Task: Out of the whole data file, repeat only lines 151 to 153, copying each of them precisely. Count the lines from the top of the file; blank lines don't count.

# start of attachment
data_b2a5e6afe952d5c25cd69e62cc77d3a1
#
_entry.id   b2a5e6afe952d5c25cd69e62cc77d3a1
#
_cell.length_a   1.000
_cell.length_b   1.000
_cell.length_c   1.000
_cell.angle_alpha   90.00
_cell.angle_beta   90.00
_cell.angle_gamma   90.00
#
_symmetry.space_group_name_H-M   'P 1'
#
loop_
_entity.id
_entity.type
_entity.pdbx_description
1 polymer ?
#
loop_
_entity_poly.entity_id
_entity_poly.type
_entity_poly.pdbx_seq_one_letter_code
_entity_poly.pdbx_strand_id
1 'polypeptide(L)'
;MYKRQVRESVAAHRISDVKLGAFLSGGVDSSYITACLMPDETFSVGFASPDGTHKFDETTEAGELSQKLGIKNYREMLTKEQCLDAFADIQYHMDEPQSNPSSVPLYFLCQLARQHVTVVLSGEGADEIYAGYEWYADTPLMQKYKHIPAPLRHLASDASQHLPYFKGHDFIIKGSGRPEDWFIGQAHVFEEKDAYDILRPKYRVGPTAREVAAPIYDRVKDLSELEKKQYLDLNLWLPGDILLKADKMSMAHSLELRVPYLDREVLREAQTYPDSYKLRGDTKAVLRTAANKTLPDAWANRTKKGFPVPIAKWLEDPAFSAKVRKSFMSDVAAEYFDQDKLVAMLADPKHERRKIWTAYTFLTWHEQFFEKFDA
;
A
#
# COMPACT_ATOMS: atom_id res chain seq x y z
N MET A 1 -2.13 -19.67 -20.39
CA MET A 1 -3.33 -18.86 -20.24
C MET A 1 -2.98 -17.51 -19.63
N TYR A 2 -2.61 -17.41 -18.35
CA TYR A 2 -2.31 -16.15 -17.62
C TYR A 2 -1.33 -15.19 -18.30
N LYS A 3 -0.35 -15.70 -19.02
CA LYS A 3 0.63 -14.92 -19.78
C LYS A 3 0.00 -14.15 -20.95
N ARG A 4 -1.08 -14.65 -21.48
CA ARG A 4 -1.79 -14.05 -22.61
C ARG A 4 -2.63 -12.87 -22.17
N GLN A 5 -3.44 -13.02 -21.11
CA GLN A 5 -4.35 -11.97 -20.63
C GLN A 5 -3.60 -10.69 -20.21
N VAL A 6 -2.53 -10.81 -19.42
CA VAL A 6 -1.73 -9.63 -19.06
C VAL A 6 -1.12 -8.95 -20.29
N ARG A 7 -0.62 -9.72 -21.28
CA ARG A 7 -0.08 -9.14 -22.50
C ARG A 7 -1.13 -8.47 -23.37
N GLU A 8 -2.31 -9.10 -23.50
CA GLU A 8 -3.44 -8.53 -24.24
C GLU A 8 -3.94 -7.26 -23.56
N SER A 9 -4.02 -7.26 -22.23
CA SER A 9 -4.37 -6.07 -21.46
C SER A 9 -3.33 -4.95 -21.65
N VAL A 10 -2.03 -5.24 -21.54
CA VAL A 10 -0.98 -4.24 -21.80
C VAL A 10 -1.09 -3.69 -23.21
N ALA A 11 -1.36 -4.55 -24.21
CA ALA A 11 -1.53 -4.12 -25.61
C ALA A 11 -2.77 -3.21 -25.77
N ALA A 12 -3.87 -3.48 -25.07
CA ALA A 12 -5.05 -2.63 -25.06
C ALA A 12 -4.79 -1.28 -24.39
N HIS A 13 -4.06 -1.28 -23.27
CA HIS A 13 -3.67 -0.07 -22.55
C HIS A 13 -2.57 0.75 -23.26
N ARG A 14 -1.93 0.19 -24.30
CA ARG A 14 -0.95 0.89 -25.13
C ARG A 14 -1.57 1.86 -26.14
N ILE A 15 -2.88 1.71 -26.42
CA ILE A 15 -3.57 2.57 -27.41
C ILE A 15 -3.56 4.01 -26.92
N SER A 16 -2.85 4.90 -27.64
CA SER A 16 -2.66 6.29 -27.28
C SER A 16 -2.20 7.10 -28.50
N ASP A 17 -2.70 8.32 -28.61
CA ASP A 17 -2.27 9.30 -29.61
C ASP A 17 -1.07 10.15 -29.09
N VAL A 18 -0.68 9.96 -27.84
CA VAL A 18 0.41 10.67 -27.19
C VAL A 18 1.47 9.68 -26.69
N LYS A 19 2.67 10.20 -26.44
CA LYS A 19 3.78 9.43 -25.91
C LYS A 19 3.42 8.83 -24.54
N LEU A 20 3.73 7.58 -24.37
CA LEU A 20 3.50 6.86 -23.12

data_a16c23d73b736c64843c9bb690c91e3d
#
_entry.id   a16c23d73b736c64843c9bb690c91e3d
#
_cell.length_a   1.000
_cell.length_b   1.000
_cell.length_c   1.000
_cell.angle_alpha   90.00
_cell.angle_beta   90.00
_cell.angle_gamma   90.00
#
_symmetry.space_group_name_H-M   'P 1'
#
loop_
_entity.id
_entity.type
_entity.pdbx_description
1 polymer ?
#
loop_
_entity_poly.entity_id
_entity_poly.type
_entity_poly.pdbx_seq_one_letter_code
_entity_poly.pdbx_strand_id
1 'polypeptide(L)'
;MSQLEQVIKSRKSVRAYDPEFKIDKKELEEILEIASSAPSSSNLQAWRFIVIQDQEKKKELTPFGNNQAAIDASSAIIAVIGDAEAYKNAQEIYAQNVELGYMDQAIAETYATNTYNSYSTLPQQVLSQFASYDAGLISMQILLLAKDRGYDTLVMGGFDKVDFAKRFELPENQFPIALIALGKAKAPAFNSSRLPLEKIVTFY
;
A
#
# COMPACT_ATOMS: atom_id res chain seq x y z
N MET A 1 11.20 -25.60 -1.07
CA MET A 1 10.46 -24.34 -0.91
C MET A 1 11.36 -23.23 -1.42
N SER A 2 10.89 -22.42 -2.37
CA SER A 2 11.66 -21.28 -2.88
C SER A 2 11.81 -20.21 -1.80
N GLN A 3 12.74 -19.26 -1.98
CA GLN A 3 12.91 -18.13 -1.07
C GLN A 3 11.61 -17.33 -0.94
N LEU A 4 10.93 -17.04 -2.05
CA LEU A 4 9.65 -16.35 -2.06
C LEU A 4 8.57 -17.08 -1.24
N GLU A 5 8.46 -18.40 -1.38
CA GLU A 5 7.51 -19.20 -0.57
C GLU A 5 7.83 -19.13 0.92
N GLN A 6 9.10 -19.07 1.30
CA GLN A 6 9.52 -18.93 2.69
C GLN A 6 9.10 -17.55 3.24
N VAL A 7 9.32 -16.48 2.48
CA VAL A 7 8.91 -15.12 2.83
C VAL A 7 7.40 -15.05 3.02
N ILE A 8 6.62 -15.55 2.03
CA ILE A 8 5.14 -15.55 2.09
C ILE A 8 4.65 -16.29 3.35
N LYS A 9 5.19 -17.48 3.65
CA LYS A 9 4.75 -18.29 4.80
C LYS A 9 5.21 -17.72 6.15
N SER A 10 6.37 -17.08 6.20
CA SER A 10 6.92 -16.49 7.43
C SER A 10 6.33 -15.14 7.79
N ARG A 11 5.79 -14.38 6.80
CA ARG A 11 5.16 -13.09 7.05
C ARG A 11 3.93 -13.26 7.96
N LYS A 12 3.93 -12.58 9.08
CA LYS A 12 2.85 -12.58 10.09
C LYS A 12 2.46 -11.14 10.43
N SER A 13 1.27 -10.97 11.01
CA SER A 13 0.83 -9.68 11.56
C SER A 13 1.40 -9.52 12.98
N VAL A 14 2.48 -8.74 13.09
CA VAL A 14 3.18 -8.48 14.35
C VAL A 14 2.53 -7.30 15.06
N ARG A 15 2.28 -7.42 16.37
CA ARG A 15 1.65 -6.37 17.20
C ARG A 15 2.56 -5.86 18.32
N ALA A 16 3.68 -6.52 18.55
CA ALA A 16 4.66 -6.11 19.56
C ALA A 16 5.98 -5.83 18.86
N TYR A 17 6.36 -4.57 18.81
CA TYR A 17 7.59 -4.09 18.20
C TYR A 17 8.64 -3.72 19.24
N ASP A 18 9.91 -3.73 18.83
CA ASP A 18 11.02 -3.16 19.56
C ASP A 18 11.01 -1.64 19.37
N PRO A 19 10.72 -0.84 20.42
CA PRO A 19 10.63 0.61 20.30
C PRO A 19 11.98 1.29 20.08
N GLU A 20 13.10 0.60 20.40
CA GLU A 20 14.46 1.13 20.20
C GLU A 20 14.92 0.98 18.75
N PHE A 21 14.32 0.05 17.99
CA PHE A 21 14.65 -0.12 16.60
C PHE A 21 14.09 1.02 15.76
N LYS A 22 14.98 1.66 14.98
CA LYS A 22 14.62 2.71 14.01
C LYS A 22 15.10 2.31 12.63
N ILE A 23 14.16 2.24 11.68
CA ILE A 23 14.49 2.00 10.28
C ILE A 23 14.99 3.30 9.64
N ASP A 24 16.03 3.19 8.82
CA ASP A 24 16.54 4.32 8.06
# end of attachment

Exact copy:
CA ARG A 11 5.16 -13.09 7.05
C ARG A 11 3.93 -13.26 7.96
N LYS A 12 3.93 -12.58 9.08